Perhaps the angriest of the films offered for preview — and the only one in which the director is arrested for his efforts — “You’ve Been Trumped” is among 180 entries in this year’s festival. More than half the movies are local debuts, and at least nine are world premieres. The films include features and shorts, documentaries and animation, children’s fare and grown-up material. There will be nearly 200 special guests, including 75 filmmakers.
The fest commences Tuesday at noon with “The Broken Moon,” screening at the National Geographic Society. Set in the imposing western Himalayas, the movie considers the plight of ethnic Tibetans whose nomadic life is under ecological stress. The moon may not be broken, but something is: The area has experienced the most dramatic temperature increases on the planet, and the dried-out grasslands no longer provide sufficient water or food to support traditional pastoral life. One of the young men is considering a move to the exhaust-choked city, and the movie shows a culture where people weave yak-hair fabric but have access to solar panels and satellite phones.
A different sort of culture clash is the crux of Mark Lewis’s 1988 “Cane Toads: An Unnatural History,” an eco-disaster classic that’s shown previously at the event. This year, fans of the South American critters that were catastrophically introduced to Australia can see the director’s 2011 sequel, “Cane Toads: The Conquest.” This light-hearted ode to the toads, who are incredibly prolific and apparently unstoppable, features both enemies and friends of the voracious (and poisonous) amphibians. The latter include some Aussie dogs, who’ve learned that licking a toxic toad produces the canine equivalent of an acid trip. Or at least that’s what this playful movie claims.
Unlike cane toads, India’s wild tigers are not proliferating. Some of the reasons for that are explained in “Broken Tail: A Tiger’s Last Journey,” in which a small film crew follows the likely path of a young male tiger who left the Ranthambhore wildlife reserve. It’s a sad story, but the astonishingly intimate footage of Broken Tail with his mother and brother as the boys grow from cubs to adults balances the melancholy.
As always, the Environmental Film Festival mixes artful works, such as “The Broken Moon” and “Broken Tail,” with ones that are notable more for content than style. These include “In Organic We Trust,” a jaunty first-person tour of this burgeoning sector of the food business. The movie explains what “organic” is and isn’t, dispelling the misunderstandings revealed in a few too many person-in-the-street interviews.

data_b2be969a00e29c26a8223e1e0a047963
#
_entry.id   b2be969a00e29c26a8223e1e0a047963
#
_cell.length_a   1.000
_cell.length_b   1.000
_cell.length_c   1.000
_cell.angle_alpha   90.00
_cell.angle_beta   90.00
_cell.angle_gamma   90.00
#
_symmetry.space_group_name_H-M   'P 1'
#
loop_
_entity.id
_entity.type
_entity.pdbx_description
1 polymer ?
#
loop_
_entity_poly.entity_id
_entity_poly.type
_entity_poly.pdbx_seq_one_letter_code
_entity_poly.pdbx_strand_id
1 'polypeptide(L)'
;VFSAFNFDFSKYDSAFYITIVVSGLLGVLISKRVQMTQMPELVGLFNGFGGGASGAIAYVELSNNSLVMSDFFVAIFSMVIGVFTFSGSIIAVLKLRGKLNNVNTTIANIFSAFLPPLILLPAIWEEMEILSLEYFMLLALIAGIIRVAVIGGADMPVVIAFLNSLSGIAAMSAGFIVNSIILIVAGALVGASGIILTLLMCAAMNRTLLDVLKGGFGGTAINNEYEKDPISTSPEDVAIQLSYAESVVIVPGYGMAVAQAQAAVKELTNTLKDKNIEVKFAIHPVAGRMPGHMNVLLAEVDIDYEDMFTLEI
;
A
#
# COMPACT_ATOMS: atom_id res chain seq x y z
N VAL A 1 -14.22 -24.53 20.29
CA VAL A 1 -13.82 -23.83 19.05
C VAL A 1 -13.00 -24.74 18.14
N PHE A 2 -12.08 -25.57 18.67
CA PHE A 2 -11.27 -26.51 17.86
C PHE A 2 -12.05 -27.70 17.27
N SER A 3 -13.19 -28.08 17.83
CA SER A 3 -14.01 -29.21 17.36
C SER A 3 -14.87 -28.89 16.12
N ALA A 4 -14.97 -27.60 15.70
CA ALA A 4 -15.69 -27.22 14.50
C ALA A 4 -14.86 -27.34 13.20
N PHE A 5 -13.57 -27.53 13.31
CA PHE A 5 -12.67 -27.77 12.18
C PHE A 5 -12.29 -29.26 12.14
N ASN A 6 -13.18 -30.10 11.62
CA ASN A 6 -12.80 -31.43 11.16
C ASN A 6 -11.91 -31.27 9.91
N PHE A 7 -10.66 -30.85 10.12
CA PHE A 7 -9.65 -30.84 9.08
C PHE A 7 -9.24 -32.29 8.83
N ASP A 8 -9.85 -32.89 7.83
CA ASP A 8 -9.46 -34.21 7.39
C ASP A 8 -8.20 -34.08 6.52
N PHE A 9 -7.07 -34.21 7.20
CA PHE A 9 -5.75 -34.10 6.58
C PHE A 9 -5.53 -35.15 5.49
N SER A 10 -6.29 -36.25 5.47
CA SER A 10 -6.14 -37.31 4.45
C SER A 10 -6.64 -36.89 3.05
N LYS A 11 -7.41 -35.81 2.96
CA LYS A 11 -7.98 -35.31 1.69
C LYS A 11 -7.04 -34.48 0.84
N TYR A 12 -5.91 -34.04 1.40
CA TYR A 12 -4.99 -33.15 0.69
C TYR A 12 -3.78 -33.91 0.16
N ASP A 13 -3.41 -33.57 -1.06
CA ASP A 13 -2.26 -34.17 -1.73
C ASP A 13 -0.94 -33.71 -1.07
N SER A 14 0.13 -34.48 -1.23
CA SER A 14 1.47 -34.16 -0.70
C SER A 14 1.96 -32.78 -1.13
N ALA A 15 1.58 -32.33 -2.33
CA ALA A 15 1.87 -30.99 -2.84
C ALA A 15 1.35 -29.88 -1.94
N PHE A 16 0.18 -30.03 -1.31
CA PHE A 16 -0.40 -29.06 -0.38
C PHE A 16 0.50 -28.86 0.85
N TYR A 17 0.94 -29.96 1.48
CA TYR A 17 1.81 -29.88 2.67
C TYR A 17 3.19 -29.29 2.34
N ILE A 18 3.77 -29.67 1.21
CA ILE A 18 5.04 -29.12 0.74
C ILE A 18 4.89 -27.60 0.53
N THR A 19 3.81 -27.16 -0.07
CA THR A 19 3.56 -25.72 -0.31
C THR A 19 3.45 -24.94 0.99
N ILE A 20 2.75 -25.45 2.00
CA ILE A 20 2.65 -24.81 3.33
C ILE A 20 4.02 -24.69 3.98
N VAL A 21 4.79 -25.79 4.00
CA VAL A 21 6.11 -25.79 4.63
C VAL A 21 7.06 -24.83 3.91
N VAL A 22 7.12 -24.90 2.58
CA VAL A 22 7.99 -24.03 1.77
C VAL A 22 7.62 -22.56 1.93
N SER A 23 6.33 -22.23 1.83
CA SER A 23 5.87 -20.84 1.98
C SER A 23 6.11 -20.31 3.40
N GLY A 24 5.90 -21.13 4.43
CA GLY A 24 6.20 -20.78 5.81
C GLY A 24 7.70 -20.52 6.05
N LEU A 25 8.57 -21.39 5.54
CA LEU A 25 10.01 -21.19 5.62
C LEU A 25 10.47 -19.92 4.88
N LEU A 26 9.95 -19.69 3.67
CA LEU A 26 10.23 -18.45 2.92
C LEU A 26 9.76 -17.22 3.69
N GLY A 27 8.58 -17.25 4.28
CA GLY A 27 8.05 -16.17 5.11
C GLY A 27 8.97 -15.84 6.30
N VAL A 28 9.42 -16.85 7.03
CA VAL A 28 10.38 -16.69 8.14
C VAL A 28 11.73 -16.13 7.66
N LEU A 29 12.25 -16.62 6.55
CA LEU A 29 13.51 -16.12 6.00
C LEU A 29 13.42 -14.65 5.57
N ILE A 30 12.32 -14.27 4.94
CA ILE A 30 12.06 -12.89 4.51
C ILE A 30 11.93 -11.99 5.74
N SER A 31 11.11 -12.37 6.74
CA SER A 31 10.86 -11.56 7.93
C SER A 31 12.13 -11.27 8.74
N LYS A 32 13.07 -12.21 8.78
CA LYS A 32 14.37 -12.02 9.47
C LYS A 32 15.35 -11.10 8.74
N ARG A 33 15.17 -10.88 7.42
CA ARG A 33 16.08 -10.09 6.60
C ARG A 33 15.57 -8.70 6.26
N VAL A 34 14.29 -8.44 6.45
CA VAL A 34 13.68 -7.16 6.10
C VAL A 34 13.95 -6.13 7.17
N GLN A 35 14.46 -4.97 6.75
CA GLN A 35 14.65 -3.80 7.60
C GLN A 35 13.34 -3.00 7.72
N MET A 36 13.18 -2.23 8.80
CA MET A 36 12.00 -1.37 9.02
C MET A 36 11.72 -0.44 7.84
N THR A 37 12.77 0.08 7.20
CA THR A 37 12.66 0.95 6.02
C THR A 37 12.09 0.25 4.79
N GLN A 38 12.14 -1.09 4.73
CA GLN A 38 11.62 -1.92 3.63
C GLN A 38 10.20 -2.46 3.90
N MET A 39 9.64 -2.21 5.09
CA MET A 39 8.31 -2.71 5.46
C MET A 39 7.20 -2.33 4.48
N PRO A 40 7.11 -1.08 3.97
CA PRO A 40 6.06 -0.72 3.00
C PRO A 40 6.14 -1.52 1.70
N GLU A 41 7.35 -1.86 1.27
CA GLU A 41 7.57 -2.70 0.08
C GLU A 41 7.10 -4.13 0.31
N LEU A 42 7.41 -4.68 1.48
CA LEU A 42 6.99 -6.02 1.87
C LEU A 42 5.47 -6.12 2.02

“Symphony of the Soil” ends up on much the same turf as “In Organic We Trust” but begins by exploring glaciers and volcanoes in the company of enthusiastic academics. Dirt is “the interface between geology and biology,” one says, and the film’s conclusion is that geology and biology aren’t interfacing so well these days. As the world’s population balloons, agricultural land is being lost to erosion and salinization.
An unabashed call to arms, “Shattered Sky” recalls the ozone-layer hole caused by CFCs and insists that the United States should attack global climate change with the same vigor applied to that much simpler problem. The more narrowly focused “Carbon for Water” extols a free-market approach to emissions: Companies can earn carbon credits by distributing water filters in Africa, thus reducing the cutting and burning of trees to boil water to purify it.
Three other films take a more explicitly political approach. “Cape Spin: An American Power Struggle” recounts the battle over an offshore wind farm in Nantucket Sound, which brought self-identified environmentalists to both sides of the issue. “Deafening Silence” is an account of life under Burma’s military dictatorship that focuses, in part, on ecological costs. “A Fierce Green Fire” is nothing less than a history of eco-activism from the late-19th to the early-21st century. Veteran Environmental Film Festival attendees are likely to be familiar with much of what this movie covers, but it’s a cogent refresher course.
The architectural documentaries include “Biophiliac Design” and “How Much Does Your Building Weigh, Mr. Foster?” The former draws on the ideas of such precursors as John Ruskin and Frank Lloyd Wright to laud a contemporary style of “green” architecture that seems heavily suburban. The latter is a reverential study of British architect Norman Foster, whose ecological instincts are somewhat offset by his taste for grand, intrusive structures.
Among the filmmakers scheduled to attend this year’s event are Ken Burns, offering a sneak preview of his “Dust Bowl,” and Lucy Walker, who will present a retrospective of her work and receive the festival’s Polly Krakora Award. Walker’s latest film is “The Tsunami and the Cherry Blossom,” which contemplates the devastation visited on Japan a year ago. In that country, the cherry blossom doesn’t simply denote spring; it symbolizes ephemerality, a quality shared by tigers and dunes — but not, it seems, cane toads.
Jenkins is a freelance writer.
Environmental Film Festival in the Nation’s Capital
runs Tuesday through March 25 at more than 60 venues throughout the area. Most screenings are free. Call 202-342-2564 or go to dcenvironmentalfilmfest.org.